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Look for a new reality for Lifetime under new president Nancy Dubuc

April 27, 2010 |  2:38 pm

So will Lifetime's next show be “Ax Women?”

Probably not, but look for the cable channel's new president, Nancy Dubuc, to bring the same strategy she used to make History Channel so hot in the ratings to her new gig.

DUBUC In a brief interview, Dubuc, who will continue as president of History Channel while running Lifetime, kept mum on much of her programming strategy, but acknowledged that one of her top priorities will be to develop some hit reality shows.

“We most definitely need to find a way to be successful in reality,” she said.

It's not just because such shows are popular with viewers. They are also cheaper. Programs she championed at History Channel include “Ax Men,” which is about loggers, not fans of the body spray; “Pawn Stars,” a reality show about people who go searching for the odd and arcane at pawn shops; and “Ice Road Truckers,” about, well, truckers who drive on ice.

Lifetime has tried for years to establish itself in the reality space. Part of the problem is that its core audience is older while the majority of reality TV shows appeal to younger viewers. This has been the challenge for Lifetime for almost a decade. It wants to be both a hip channel to glamorous girls on the coasts while maintaining its core female audience in flyover country that want to watch “Army Wives.”

One of the oldest cable networks, Lifetime used to own the female audience. It has seen its hold on women fade as Oxygen, Bravo, TLC, and even less-niche networks such as USA and TNT have gotten more aggressive in going after the female audience. Next year, Oprah Winfrey will launch OWN in partnership with Discovery Communications, and that channel is also expected to be aimed at women.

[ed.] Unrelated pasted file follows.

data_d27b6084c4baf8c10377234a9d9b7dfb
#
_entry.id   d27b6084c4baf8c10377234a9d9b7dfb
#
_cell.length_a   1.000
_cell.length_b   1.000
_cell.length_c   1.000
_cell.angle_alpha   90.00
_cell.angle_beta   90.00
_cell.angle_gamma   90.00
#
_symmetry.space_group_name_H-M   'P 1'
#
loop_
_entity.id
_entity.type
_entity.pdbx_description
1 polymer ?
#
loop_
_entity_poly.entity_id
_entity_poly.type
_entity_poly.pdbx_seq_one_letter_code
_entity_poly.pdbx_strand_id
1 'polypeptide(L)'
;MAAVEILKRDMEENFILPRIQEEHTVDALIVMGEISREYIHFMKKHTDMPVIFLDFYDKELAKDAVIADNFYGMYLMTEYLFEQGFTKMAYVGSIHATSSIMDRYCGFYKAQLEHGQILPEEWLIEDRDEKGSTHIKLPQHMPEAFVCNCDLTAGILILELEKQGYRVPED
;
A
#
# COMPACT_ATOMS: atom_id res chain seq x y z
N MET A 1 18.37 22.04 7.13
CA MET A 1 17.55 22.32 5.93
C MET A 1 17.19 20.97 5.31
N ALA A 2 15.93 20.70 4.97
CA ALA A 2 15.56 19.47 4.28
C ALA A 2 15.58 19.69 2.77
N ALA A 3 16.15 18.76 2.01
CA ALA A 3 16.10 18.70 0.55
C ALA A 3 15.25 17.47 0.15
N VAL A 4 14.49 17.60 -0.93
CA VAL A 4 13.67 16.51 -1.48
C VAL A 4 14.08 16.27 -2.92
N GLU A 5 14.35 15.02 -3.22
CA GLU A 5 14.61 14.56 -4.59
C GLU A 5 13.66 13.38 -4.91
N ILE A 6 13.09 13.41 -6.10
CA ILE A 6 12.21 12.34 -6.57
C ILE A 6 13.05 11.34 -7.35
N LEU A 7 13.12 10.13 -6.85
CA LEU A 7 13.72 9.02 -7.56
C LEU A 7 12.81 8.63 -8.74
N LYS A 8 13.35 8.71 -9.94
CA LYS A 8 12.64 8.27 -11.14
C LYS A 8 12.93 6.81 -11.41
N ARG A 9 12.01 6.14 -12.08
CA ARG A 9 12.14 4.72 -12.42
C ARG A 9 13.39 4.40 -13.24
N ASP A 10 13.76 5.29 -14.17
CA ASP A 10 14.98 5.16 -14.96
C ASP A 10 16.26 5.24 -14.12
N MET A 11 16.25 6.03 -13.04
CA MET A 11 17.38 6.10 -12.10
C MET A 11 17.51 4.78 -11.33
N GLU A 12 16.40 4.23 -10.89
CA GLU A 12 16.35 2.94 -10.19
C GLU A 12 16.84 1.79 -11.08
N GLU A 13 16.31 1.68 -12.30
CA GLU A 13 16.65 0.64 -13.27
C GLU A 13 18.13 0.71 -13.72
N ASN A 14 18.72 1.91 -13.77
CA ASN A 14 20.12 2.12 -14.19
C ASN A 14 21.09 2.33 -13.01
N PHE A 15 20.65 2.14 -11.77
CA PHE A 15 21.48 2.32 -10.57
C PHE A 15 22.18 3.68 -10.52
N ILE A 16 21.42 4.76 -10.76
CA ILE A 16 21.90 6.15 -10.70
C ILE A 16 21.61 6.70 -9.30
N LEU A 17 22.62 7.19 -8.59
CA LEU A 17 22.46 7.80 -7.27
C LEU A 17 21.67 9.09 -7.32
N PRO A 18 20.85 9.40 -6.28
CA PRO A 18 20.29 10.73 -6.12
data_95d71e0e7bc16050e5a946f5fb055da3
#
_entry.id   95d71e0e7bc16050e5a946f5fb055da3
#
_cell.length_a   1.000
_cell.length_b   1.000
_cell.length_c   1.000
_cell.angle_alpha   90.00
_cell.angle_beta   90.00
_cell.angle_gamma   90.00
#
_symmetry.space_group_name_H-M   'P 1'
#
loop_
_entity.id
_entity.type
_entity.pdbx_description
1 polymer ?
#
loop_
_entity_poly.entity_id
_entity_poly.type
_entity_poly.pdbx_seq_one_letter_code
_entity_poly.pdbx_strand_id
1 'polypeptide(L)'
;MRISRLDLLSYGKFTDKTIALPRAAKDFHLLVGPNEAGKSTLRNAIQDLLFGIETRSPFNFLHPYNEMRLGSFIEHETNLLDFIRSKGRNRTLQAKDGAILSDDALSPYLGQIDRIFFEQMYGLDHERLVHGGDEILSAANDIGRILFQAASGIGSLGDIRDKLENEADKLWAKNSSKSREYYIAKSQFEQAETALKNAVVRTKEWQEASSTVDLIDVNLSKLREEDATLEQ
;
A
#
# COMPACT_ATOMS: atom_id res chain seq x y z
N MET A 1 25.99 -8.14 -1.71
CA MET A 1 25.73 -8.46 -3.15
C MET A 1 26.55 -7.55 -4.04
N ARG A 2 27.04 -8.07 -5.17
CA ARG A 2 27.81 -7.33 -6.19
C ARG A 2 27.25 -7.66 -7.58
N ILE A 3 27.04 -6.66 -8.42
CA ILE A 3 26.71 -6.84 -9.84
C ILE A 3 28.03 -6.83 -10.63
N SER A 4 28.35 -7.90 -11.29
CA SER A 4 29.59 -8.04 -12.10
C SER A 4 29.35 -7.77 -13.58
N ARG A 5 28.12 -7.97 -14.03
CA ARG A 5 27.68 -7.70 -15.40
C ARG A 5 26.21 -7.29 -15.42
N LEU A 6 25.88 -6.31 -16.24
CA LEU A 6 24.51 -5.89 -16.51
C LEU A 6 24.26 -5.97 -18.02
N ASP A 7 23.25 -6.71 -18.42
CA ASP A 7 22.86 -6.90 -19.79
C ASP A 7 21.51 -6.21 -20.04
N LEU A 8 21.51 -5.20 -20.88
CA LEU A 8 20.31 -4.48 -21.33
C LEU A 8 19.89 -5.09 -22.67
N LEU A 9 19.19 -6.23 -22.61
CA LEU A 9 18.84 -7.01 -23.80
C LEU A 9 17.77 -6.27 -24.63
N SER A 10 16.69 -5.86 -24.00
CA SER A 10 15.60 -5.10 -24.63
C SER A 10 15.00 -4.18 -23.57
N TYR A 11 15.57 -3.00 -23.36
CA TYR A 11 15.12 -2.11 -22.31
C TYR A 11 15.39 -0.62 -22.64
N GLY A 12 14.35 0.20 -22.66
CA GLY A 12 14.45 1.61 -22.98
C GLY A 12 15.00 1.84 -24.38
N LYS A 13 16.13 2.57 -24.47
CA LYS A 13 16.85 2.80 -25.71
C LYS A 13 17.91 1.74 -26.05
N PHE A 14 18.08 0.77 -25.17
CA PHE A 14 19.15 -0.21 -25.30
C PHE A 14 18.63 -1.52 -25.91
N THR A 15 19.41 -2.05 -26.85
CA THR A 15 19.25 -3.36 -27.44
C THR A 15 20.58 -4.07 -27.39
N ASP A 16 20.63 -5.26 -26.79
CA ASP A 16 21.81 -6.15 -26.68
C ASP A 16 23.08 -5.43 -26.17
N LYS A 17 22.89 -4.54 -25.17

“There are many more channels fighting for bigger audiences especially in the female space,” Dubuc said.

Some have criticized Dubuc’s tenure at the History Channel because she moved the network away from some of its more traditional documentary fare. Even “America: The Story of Us,” its latest historical show, has been panned by many critics. That the first person the series interviewed about America was Donald Trump and the second was actor Michael Douglas probably didn’t help the network make its case that it was still serious about history.

But in terms of the bottom line, Dubuc’s approach has paid off. History Channel has gotten some of its best ratings ever in the last year. Needless to say though, Tony Soprano would no longer recognize what was his favorite network.

-- Joe Flint

Photo: Nancy Dubuc. Credit: A&E Television Networks

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